Main Filter – The filter’s job is to clean the water of debris and return clean water back to the pool. The are 3 main types of filters – sand, cartridge, and D.E. filters. Sand filters use actual sand to filter the water, cartridge filters use a reusable pleated cartridge, and D. E. Filters use a cloth covered plastic grid that is coated with diatomaceous earth to filter the water. All three types work well for keeping your pool water clean, provided that they are sized correctly for your pool volume. They are each cleaned a different way so you need to know what type of filter that you have. There is usually a label printed on the filter that will tell you.
- Sand filters are cleaned by backwashing or in other words flowing water in reverse which helps dislodge the debris trapped in the sand. This is accomplished by turning a multi-port valve.
- Cartridge filters are cleaned by actually disassembling the filter body and removing the filter cartridges and washing them thoroughly with a water hose.
- D.E. filters are also disassembled and cleaned with a water hose much like a cartridge filter. In between cleanings you can also backwash using a multi-port valve just like a sand filter and adding more D.E. powder after backwashing.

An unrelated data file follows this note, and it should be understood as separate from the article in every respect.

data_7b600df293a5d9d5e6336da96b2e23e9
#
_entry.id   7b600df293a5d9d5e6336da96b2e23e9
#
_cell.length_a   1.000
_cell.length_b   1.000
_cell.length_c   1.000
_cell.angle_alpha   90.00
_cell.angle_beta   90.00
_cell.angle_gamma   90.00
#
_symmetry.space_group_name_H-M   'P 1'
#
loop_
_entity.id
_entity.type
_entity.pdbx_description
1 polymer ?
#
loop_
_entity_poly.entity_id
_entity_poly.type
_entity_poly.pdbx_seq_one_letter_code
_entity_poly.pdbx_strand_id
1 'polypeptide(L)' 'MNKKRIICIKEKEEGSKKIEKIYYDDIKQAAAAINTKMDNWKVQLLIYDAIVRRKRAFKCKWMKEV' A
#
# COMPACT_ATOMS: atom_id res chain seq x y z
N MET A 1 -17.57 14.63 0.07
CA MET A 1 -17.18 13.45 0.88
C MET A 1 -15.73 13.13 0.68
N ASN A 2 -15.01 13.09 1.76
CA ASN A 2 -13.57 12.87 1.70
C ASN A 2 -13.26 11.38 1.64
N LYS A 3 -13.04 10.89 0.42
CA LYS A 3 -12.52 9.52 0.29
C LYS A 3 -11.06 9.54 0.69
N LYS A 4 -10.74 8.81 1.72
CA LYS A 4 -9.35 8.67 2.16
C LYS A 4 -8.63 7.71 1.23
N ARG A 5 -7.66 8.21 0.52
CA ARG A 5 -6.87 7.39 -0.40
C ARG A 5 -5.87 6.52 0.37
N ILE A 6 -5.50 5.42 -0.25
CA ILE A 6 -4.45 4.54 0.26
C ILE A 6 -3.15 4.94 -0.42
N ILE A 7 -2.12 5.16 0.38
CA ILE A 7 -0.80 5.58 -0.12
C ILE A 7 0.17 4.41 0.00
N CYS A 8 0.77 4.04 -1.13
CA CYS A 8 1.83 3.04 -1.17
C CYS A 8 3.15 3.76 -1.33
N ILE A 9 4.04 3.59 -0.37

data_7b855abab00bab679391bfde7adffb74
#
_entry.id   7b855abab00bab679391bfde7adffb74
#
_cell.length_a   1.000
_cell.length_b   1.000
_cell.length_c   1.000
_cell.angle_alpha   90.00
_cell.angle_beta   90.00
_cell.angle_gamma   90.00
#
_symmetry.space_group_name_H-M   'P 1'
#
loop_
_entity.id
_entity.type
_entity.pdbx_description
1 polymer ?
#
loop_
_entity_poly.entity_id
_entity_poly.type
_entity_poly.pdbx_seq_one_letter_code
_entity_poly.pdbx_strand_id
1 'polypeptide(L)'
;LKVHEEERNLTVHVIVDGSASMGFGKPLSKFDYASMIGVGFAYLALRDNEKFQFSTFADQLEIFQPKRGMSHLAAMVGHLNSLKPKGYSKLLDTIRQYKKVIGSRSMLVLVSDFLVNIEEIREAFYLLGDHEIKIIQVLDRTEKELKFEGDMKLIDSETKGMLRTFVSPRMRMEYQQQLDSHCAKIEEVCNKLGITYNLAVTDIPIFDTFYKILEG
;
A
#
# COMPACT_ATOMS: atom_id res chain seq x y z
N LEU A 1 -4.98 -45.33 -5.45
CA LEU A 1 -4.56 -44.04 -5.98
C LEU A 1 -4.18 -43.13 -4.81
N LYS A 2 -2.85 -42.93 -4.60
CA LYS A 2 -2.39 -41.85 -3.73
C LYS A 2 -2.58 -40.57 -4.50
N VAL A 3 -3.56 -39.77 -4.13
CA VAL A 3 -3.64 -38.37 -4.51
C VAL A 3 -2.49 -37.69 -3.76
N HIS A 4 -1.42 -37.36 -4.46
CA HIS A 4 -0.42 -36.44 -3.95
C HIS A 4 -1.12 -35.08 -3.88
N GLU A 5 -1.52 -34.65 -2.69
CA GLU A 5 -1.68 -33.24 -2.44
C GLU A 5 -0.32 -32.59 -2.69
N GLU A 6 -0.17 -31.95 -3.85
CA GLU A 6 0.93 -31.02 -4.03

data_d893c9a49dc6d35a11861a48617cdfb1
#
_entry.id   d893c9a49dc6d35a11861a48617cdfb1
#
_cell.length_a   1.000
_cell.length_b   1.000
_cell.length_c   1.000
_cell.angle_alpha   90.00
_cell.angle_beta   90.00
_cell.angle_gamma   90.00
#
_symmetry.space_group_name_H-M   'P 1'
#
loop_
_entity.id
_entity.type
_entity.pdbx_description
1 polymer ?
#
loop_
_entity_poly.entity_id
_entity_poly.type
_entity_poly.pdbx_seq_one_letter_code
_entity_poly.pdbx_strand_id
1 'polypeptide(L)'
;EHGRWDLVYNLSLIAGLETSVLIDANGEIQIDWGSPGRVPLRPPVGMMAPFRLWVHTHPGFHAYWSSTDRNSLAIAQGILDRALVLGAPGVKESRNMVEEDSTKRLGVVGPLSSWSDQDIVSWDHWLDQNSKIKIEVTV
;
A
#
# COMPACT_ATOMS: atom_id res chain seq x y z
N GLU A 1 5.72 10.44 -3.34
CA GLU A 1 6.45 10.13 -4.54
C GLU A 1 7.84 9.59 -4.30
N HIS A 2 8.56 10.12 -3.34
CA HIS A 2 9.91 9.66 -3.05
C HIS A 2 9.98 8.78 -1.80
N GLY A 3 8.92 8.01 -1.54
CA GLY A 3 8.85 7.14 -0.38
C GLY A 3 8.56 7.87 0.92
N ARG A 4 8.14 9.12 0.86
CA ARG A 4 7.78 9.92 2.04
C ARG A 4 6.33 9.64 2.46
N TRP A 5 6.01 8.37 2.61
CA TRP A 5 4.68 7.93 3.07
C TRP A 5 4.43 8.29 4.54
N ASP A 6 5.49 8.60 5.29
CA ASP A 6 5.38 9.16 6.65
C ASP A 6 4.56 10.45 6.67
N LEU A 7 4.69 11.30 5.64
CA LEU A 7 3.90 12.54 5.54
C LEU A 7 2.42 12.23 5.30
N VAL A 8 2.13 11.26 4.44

Pool/Spa Heater – the heater is used to physically heat the water that is then returned to your pool or spa or both. Most heaters are either Natural Gas fired or Propane fired depending on where you live. The water is circulated through the heater manifold. The outside of the manifold chamber is exposed to the gas flames which transfers the heat inside to the water. Because heaters are large, and can be dangerous due to the flames inside, it is recommended that you call a service professional for any repairs that may be needed. All heaters incorporate several safety switches and devices to shut down the heater if it detects a problem.
Manual Chlorinator or Salt Cell Chlorine Generator- After water passes through the heater the last major component would be either the salt cell chlorine generator or perhaps a manual chlorinator depending on the type of pool that you have.
- In a manual chlorinator such as the Pentair Rainbow 320 the water pressure in the return line forces circulation around 3″ chlorine tablets that you place inside a tall tube usually on a weekly basis. This water slowly dissolves the tablets at a controlled rate and the chlorine is introduced back into the return flow line and then back into the pool itself.
- A salt cell chlorine generator is an electronic device such as the Pentair IC40 that is plumbed inline usually just after the heater outlet. This devices uses electronic plates inside the unit to generate it’s own chlorine gas by electrolysis from the salt water passing around the plates. These chlorine gas bubbles are dissolved into the return water flow and the chlorine then goes into the pool.
That’s it! These are the four major components of any pool. You may or may not have a pool heater or chlorinator, but at the very least you should have a pump and filter. Now that you have read and understand this new pool owners FAQ, you have a basic understanding of what each component looks like and how they work.
In our next installment we will go into some detail about how your properly balanced pool water uses simple chemistry to sanitize your pool. Stay Tuned!